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Consider a start-up gift shop established with customers and sells its products through its online store. Criminals will create a fake social media account, copy all the material from the real online store, and start to follow the real store’s customers. Criminals will then send a link to their fake websites to real customers. 

When everyone is hurrying to purchase gifts online, it's easy to fall for this trick and find that personal credentials and card details have been stolen.

A key step in Brand Impersonation Attacks is for an attacker to purchase a website domain that is closely related to the real domain. This can be done in a variety of ways:

  • Changing characters in the root domain of a website. This is a rare type of attack, but certain characters look similar to the alphabet but are processed differently by websites.
    • If a website is called, then an attacker may publish the domain - while this doesn’t look different to the eye, the attacker has used special replaced the o’s in tools with special characters that are hard to detect - meaning the domain is different, but looks incredibly similar.
  • Changing the top-level domain (TLD) of the legitimate website. 
  • Changing the root domain of the victim's website. 
    • If the real website is, the attacker may publish their website under the domain to fool any users into selecting the wrong website.

What examples of Brand Impersonation exist?

Brand Impersonation has a long history of fraud as it’s a well-known technique and can be very effective. When voting for TV shows by phone was first popularised, phone lines were set up by fraudsters (with similar phone numbers to the real TV show phone line) to charge victims as high as £20 per call. This tactic relied upon victims to misdial.

A good example was a website set up to target government services. Fraudsters created a fake DVLA driving test website and used Google adverts to promote it. The web address they used was very similar to the real DVLA website, and when a victim googled “Book a driving test,” the fraudulent site was number one in the search results. After visiting the website, the fraudsters would charge victims twice as much as the actual DVLA website but with no test, so it cost victims three times as much in the end.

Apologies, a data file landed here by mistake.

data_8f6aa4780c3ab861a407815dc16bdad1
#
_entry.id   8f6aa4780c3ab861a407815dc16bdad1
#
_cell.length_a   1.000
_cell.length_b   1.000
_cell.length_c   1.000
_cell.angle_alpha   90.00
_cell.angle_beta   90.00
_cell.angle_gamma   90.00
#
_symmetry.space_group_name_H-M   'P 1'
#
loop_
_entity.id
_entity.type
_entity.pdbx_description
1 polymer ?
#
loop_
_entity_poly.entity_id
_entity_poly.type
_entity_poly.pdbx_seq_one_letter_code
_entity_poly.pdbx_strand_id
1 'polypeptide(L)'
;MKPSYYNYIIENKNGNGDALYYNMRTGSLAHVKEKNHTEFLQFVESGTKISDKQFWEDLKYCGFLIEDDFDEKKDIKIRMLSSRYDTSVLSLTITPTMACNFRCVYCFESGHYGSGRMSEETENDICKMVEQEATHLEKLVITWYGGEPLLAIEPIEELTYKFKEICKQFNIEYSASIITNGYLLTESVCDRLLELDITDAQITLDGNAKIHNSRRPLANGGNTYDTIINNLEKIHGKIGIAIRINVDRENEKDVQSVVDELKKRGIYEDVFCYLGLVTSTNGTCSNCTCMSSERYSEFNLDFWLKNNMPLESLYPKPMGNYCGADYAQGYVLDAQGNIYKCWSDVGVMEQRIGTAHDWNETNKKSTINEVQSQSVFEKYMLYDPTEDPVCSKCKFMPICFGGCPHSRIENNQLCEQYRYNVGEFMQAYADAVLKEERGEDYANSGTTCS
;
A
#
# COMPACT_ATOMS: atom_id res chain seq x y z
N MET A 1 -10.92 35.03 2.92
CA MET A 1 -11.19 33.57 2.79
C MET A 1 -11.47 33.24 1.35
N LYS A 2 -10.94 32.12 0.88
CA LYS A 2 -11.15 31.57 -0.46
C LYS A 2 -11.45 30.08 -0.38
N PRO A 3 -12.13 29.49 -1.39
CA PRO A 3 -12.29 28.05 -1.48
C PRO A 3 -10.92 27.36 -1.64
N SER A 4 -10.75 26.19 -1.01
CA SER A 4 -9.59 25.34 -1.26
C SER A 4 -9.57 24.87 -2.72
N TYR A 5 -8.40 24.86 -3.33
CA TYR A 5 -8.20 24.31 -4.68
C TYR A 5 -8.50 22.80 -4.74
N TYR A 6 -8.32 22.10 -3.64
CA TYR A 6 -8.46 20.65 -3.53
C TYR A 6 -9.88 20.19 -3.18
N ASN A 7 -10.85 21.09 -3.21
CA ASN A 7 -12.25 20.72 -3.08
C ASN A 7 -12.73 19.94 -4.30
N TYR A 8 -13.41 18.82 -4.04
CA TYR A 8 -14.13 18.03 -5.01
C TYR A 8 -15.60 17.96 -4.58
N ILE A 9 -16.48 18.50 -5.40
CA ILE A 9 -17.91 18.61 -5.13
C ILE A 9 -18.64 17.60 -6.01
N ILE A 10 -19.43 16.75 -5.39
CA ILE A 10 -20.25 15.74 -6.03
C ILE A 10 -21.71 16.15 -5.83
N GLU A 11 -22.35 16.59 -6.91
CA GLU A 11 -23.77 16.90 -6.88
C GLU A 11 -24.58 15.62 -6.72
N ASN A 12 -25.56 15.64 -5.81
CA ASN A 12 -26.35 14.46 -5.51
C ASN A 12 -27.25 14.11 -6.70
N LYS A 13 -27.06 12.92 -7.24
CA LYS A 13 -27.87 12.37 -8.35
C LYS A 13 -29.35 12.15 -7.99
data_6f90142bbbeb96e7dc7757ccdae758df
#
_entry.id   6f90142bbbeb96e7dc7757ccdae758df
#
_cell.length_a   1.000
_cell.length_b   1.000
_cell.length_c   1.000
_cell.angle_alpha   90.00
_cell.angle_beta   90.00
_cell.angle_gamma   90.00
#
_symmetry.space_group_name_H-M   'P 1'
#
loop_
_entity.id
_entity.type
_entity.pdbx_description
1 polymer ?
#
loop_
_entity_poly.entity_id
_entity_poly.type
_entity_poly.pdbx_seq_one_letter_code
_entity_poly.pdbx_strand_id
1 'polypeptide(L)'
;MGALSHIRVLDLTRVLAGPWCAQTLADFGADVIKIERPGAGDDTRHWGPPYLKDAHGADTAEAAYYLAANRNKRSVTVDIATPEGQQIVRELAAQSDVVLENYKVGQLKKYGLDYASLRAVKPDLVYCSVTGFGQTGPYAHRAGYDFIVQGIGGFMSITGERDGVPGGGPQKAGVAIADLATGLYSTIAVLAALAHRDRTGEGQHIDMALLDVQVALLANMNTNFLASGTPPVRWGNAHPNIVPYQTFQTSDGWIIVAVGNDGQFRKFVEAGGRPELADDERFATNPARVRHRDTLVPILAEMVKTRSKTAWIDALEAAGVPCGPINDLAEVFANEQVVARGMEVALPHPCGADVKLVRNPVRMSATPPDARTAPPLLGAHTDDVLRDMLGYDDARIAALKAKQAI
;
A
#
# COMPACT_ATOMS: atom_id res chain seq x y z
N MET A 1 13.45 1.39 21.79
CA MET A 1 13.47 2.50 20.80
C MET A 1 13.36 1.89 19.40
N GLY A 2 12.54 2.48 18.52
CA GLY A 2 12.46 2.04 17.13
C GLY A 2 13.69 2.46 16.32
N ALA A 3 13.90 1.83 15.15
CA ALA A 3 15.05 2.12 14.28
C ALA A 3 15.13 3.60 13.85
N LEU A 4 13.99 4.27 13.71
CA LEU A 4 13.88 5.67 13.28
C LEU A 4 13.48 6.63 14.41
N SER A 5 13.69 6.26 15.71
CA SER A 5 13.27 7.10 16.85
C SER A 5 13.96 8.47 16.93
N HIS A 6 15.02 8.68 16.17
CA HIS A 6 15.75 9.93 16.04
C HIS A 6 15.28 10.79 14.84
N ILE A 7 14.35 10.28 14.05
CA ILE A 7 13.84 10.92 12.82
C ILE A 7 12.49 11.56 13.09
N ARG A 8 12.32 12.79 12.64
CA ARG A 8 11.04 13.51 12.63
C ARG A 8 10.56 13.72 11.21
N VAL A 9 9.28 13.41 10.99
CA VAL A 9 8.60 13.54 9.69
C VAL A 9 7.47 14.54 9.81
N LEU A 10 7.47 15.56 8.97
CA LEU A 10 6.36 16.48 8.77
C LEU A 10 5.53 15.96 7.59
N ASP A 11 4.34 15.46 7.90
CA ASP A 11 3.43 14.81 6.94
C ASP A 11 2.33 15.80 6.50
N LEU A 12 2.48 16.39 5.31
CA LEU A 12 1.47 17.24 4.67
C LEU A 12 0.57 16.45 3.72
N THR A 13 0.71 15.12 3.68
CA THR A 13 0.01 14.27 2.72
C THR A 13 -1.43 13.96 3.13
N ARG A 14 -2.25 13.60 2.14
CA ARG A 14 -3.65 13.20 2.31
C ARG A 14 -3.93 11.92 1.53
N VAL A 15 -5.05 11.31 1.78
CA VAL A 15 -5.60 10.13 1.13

If your business has been targeted through Brand Impersonation or you want to discuss ways to prevent this from happening. Please contact us to learn more about our services - such as a Digital Footprint Assessment.

How can I prevent Brand Impersonation?

eCommerce site owners should consider the following:

  • Criminals often purchase web addresses close to the brand's domain to fool customers. Simply by googling their website and brand, they can see if there is any suspicious activity going on.
  • Monitoring online activity by googling your brand is good practice.
  • It's good practice to do the same on all social media platforms to see if there is a fake copy of your brand out there. Remember to report suspicious activity to the relevant social media platform

How to respond if you’re a victim of brand impersonation

  • Make your clients aware of the threat and encourage them to be vigilant when they shop online
  • Send out an email newsletter explaining the situation, clearly stating your company's legitimate/real website, also clearly state the suspicious website(s) that clients should avoid
  • Consider putting out an announcement on any active social media channels/platforms
  • Consider putting a temporary warning banner/message on your company website, again informing your clients/visitors of the suspicious websites that they should avoid using
  • Report suspicious activity to Action Fraud. Action Fraud works with internet providers to remove fake sites. 
  • Consider following NCSC Guidance on reporting suspicious/malicious websites to the domain provider they are hosted on.
  • Check to see if your website has any vulnerabilities with a Website Vulnerability Assessment 

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